Diane’s Country Music Newsletter — 14 June 2023


I planned to see Brooks & Dunn when they came to the Sanford Premiere Center in Sioux Falls, but I didn’t expect to have such great seats or a meet & greet with Scotty McCreery. Thanks to Scott Stem of Triple 8 Management for making that happen. The meet & greet was well-organized, with each group going into the room to chat for a moment with Scotty and have their photo taken by tour manager Nathan Thomas, before exiting for the next group to enter. When my turn came, I told Scotty I’d interviewed him a year ago for my Randy Travis biography. He and Nathan asked about progress on my book, and Scotty said he missed seeing Randy by one night in Louisiana. He arrived at the Cajun Country Jam in Denham Springs the day after Randy’s induction into The Louisiana Music Hall of Fame. The meet & greet photos were all posted on Scotty’s website at www.scottymccreery.com.

The concert started promptly at 7 p.m. with a 20-minute set by unannounced opening act Megan Morony. She played a guitar and had a full band. The Carrie Underwood lookalike, 25, described herself as a Georgia girl who moved to Nashville and fell in love with a Tennessee boy. When I looked her up on the internet, I realized I’d heard of her already, from “Tennessee Orange,” in which she sings, “In Georgia, they’d call it a sin. I’m wearin’ Tennessee orange for him.” She graduated from the University of Georgia. In her first song, the line I heard repeated through the poor sound quality was “My only ambition is to make a bad decision.” Not exactly something to brag about, it doesn’t seem, but it was from her heartbreak song, “Lucky.” In another song, I heard the words, “My ex-boyfriend’s new girlfriend’s scrolling through my Instagram.” Megan also wrote that one, “I’m Not Pretty,” about warning the other woman, “Keep on telling yourself I’m not pretty, I’m not pretty. Yeah right.”

Scotty McCreery, 29, the newest member of the North Carolina Music Hall of Fame and the 2011 American Idol winner, did a 50-minute show. Before singing, “It Matters to Her,” he said the song contains his wife’s favorite line of all the songs he’s written. He wondered if the women in the audience could figure out what line it was. The cheering that erupted at hearing “When you shut up and listen to what she has to say” gave him his answer. “I wrote this song with Rhett Akins and Lee Thomas Miller,” he said, “because after four years of marriage to Gabi, I’ve learned a few things.” He told us he and Gabi met in 1998 in kindergarten. “She was the girl I always had my eye on,” he said. He finally asked her out their senior year in high school. Their first date was eating fried chicken at Bojangles.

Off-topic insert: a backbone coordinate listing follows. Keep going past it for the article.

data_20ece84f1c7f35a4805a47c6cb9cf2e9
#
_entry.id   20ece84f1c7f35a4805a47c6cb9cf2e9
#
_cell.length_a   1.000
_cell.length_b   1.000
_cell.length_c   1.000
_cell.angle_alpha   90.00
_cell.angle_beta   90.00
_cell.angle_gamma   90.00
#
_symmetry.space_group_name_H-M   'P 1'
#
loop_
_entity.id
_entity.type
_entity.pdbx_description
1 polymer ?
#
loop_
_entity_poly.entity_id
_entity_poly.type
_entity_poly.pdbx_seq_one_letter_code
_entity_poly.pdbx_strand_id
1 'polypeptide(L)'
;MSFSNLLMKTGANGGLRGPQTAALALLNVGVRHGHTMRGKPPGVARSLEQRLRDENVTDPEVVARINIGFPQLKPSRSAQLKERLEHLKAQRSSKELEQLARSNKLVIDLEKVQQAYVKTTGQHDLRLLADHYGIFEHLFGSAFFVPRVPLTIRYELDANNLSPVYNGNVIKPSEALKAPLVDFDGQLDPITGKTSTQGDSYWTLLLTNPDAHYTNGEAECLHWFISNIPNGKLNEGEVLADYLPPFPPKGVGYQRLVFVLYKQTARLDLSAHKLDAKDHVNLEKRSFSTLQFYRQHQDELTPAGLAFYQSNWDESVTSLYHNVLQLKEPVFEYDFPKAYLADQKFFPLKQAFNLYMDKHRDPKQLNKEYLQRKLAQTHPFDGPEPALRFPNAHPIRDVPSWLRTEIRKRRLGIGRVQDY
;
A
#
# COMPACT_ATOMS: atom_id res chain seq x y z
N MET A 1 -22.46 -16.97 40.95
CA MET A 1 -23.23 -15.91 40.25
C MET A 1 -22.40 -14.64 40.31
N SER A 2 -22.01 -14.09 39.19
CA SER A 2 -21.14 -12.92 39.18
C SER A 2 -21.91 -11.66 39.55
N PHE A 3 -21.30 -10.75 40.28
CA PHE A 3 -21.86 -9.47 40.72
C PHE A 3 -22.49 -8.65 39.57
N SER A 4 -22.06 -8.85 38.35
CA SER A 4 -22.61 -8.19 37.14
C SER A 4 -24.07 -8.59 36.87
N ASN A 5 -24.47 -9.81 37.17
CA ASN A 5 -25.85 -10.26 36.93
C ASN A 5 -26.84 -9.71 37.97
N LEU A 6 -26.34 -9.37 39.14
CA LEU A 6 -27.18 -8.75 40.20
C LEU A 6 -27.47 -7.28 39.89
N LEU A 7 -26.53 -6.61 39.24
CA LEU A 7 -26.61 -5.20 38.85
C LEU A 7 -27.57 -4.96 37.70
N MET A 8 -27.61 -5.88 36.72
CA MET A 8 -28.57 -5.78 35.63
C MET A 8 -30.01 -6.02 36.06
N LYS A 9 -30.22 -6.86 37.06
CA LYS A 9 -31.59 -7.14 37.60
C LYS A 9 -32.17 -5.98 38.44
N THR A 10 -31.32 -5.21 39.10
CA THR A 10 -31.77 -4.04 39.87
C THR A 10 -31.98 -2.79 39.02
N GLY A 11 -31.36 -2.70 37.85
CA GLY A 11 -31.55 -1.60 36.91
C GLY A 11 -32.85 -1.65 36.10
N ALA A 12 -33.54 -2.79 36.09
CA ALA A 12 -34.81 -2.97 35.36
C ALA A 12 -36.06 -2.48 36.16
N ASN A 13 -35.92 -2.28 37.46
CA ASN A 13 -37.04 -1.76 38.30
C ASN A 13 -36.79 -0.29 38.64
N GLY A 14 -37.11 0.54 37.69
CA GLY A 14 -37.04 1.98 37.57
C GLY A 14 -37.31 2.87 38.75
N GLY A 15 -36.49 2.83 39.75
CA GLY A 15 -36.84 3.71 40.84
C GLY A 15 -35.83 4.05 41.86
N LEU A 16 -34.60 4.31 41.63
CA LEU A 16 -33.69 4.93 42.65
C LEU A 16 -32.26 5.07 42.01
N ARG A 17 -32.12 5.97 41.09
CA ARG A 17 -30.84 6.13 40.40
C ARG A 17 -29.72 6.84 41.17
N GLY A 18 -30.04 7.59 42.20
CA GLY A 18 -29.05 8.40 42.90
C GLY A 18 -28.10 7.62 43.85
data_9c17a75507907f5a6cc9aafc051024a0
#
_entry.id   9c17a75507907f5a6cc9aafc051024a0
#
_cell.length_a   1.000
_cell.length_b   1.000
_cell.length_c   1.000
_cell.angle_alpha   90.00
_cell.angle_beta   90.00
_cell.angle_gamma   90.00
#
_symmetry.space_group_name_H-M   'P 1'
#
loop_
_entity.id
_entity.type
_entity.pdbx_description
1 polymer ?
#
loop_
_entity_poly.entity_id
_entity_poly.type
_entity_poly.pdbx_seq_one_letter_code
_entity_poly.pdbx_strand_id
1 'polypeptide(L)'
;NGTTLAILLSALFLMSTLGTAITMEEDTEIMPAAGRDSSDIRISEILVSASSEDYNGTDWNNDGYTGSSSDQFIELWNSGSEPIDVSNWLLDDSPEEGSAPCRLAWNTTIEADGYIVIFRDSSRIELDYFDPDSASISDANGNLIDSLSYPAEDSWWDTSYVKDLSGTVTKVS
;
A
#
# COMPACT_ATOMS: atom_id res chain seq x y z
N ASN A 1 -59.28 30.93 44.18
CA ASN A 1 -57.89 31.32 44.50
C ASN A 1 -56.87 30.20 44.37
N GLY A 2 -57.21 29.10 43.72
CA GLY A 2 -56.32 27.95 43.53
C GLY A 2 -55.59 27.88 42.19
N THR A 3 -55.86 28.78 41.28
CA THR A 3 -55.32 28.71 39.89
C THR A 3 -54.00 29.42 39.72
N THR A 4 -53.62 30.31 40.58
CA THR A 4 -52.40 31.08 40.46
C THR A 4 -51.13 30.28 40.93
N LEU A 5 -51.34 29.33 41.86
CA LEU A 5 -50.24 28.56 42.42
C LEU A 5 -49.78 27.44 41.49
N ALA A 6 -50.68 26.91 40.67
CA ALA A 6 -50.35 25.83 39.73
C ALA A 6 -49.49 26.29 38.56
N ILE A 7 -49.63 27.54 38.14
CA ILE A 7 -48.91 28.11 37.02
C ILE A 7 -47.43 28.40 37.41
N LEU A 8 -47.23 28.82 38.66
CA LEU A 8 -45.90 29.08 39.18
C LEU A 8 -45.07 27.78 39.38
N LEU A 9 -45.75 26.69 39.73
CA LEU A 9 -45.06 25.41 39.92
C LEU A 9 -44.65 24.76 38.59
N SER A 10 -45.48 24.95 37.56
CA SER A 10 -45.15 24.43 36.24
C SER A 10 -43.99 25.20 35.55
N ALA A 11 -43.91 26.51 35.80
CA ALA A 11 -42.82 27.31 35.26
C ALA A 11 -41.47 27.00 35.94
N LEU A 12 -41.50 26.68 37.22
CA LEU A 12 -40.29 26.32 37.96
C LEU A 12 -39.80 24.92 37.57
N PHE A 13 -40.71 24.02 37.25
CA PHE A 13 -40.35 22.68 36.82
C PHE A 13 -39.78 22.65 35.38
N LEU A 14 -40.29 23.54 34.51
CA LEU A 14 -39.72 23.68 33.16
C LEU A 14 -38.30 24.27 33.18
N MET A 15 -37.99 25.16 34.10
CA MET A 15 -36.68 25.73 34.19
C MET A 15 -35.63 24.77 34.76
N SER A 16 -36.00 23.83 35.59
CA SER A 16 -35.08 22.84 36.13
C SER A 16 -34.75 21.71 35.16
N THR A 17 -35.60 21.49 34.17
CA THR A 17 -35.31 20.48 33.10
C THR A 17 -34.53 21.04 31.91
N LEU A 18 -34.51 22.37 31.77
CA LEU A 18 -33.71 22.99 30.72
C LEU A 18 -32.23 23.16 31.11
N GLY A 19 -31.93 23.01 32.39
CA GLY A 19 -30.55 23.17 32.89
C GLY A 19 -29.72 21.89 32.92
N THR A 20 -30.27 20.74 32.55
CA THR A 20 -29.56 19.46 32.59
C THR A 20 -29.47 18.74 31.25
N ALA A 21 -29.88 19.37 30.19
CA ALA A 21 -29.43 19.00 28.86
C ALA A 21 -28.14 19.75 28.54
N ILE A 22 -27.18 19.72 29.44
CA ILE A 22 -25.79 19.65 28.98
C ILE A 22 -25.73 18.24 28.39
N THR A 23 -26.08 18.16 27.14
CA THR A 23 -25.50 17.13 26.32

He introduced “Five More Minutes” by saying, “Of all the songs I ever wrote, this is the song for me.” He even remembered the day he wrote it, February 15, 2015. One verse begins, “At 86, my grandpa said, ‘There’s angels in the room.'” The singer’s response is to pray, “Lord I ain’t finished. Just give us five more minutes.” Scotty sang the song to the accompaniment of his acoustic guitar, without the band, after telling us his grandparents had 56 years of true love.

He wrapped up his segment with a nod to his idol, George Strait, singing “Check Yes or No,” after giving us his own recent hit that spent three weeks at number one, “Damn Strait.”

When Brooks and Dunn came on at 9 p.m., one of their first songs was Ronnie Dunn singing “Working On My Next Broken Heart,” which is my favorite of their songs. I’d never seen them in person before, and I gained a new appreciation for their music. It now sounds like classic country. Their show was solid music, with very little talking other than to introduce a song, and no interaction between the two stars.

The white-hatted Kix Brooks held his guitar and stood in front of his microphone. Ronnie Dunn moved around the stage, sometimes standing in front of the mike, sometimes playing a guitar, wearing a ballcap that seemed to routinely switch between backwards and frontwards. In jeans and a tucked-in t-shirt, he accented his ensemble with a big buckle on his belt. I hadn’t realized he is such a sexy-looking guy.

I mostly sat back and enjoyed the good music, since I couldn’t see it. The rude people in the row in front of me stood for the entire show and blocked my view of the stage. Their view was unobstructed, whether standing or sitting. You don’t have to wonder why I have no photos.